Mendacity \men-DAS-i-tee\ , noun

shoulderslyricalAI and Robotics

Nov 21, 2013 (3 years and 10 months ago)

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SPHOORTHY TIMES












Tuesday

2
5
th

Octo
ber

2011

Word for the Day
:

Mendacity
\
men
-
DAS
-
i
-
tee
\

,
noun;

1. A tendency to lie; untruthfulness.

2. An instance of lying; falsehood.

Origin:

Mendacity

is derived from Latin
mendax

"lying, deceitful," which is related to
menda

"fault,
defect, carelessness in writing."

Think about It:

"A group become
s a team when all members are sure enough of themselves and their
contributions to praise the skill of others."

News @ Sphoorthy:

1.

M.Tech
-

I Sem. Supplementary exam

is scheduled today
.


Top

News:

Digital Signature Cryptography with No Real Math
:

Before we
can really understand XML DSIG, we need to have an understanding of some basic
cryptography. I'll cover the concepts in this section, but don't panic: no complex math is
involved.A digital signature provides an integrity check on some content. If a single
byte of the
original content has been modified

an extra zero added to a price, a "2" changed to a "4", or a
"No" to a "Yes"', and so on

then the signature will fail to verify. Here's how it works.

The first step is to ''hash'' the message. A cryptographic
hash takes an arbitrary stream of bytes
and converts it to a single fixed
-
size value known as a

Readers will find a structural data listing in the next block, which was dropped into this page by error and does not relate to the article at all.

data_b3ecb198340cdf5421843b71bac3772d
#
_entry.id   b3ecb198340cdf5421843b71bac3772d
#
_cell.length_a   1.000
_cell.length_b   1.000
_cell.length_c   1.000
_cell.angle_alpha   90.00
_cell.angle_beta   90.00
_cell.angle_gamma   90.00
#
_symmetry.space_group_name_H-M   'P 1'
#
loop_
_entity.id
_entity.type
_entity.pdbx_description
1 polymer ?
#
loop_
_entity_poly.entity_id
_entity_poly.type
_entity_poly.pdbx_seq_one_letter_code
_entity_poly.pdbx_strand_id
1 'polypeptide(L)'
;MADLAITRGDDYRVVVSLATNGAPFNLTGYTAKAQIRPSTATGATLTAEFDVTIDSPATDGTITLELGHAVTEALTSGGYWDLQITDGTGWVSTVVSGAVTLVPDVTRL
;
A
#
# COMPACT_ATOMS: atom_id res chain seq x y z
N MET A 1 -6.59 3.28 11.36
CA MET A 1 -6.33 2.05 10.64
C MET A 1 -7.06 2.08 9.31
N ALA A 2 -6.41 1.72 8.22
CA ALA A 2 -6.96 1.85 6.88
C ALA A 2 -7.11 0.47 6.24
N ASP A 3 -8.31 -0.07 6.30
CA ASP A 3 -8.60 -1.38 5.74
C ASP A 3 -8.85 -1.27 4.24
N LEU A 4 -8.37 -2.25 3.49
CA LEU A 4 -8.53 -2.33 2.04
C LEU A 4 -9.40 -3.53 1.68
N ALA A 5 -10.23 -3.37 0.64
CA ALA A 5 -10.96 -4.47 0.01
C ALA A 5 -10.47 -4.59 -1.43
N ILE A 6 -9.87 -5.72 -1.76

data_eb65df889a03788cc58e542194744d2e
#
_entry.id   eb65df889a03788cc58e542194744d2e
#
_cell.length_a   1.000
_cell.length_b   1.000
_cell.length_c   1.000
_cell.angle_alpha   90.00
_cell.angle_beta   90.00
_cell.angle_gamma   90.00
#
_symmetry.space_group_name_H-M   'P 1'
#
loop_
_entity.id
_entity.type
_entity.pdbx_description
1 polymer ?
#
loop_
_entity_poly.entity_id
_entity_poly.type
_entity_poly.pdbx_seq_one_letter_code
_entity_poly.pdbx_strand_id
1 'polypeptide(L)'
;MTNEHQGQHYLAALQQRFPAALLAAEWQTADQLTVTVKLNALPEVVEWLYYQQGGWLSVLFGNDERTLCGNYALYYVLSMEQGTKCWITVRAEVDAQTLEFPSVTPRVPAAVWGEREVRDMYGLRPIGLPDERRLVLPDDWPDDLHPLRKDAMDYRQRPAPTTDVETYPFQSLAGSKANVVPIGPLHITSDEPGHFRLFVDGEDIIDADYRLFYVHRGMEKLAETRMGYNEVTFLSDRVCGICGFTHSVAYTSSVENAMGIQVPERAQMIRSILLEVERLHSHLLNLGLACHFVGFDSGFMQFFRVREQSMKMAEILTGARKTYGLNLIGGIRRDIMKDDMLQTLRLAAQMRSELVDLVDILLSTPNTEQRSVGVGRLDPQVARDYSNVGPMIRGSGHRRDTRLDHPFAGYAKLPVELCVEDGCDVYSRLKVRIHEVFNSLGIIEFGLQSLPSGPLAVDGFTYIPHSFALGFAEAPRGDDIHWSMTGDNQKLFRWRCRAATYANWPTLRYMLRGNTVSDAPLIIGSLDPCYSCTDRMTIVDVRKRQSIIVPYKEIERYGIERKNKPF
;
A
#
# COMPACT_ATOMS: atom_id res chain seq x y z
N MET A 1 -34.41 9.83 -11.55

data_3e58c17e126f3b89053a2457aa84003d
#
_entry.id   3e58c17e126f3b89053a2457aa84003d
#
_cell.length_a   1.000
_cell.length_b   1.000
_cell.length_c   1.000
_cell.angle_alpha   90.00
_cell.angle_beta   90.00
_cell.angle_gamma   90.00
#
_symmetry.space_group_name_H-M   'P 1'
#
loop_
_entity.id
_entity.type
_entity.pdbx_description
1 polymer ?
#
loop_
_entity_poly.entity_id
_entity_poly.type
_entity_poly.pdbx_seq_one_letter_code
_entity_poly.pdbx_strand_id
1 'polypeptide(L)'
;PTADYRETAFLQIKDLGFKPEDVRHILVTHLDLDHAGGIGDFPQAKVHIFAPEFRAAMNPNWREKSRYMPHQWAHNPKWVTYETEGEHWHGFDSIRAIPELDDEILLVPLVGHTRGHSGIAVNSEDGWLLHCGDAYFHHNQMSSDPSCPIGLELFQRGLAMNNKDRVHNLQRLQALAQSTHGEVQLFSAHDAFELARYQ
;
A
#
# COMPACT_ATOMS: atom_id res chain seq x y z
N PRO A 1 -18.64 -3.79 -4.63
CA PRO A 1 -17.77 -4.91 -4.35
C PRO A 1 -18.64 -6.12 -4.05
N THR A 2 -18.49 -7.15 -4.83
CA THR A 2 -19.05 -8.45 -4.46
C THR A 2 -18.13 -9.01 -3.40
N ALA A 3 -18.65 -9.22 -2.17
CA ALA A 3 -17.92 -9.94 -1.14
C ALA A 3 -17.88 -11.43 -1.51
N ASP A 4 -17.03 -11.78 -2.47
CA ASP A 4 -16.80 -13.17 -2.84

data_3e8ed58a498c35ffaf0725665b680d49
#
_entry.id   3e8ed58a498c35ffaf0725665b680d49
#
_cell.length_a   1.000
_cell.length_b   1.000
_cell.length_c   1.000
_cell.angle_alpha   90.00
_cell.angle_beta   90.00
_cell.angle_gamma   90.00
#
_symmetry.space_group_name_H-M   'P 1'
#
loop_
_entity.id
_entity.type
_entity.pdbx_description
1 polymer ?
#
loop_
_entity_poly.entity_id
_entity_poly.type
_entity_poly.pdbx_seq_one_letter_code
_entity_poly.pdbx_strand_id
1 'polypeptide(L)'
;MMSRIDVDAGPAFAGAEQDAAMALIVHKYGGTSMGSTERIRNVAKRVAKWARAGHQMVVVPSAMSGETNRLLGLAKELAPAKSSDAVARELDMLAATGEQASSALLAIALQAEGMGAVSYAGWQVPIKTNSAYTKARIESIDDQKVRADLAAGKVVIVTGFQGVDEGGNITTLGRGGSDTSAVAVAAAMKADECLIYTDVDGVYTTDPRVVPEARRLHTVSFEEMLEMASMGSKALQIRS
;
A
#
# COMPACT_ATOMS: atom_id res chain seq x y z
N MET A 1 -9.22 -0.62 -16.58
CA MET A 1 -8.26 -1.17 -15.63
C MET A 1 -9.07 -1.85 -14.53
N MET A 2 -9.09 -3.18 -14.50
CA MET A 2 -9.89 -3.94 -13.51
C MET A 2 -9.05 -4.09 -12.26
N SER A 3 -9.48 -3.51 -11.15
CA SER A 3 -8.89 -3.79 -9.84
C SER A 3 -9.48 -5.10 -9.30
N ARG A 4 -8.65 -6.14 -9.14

digest
. A digest is a one
-
way process: it's
''computationally infeasible'' to recreate a message from the hash, or to find two different
messages which produce
the same digest value. The most common hash mechanism is SHA1,
the Secure Hash Algorithm. It was created by the US Government and released as a standard in
1995; the full specification is available at http://www.itl.nist.gov/fipspubs/fip180
-
1.htm. SHA1
tak
es any message up to 2**64 bytes in length and produces a 20
-
byte result. (So that means
there are 2**160 possible digest values; by comparison, current estimates put the number of
protons in the universe at around 2**250).

So if I generate a message M, an
d create a digest, (written as
H(M)
, for "the hash of M"), and
you receive
M

and
H(M)
, you can create your own digest
H'(M)
, and if the two digest values
match, we know that you got what I sent. To protect
M

against modification, I only need to
protect
H(M
)

from being modified. How do we do that? There are two common approaches. The
first is to mix a shared secret into the digest. In other words, create
H(S+M)
. When you get the
message, you use your own copy of
S

to create
H'(S+M)
. This new digest is called

an HMAC, or
Hashed Messsage Authentication Code.

When we use an HMAC, the strength of the integrity protection depends on the (in)ability of the
attacker to figure out S. Therefore, S should be something not easily guessed, and something that
should be ch
anged often. One of the best ways to meet these requirements is to use Kerberos. In
Kerberos, a central authority distributes "tickets" that contain a temporary session key whenever
two entities want to communicate. This session key is used as the shared s
ecret. When I want to
send you a signature, I get a ticket to talk to you. I open my part of the ticket to get S, and I send
you the message, its HMAC, and your part of the ticket. You open the ticket (using the password
that you originally registered with

Kerberos) and get S and information about my identity. You
can now take the message, M, generate your own H'(S+M), and see if they match. If they do
match, you know that you received my message intact, and Kerberos told you who I am.

Another method to pro
tect the digest is to use public
-
key cryptography, such as RSA. In public
-
key cryptography, there are two k

eys, a private key, known only to the holder, and a public key,
accessible to anyone who wants to communicate with the key holder. In public
-
key
cry
ptography, anything encrypted with the private key can be decrypted with the public key, and
vice versa.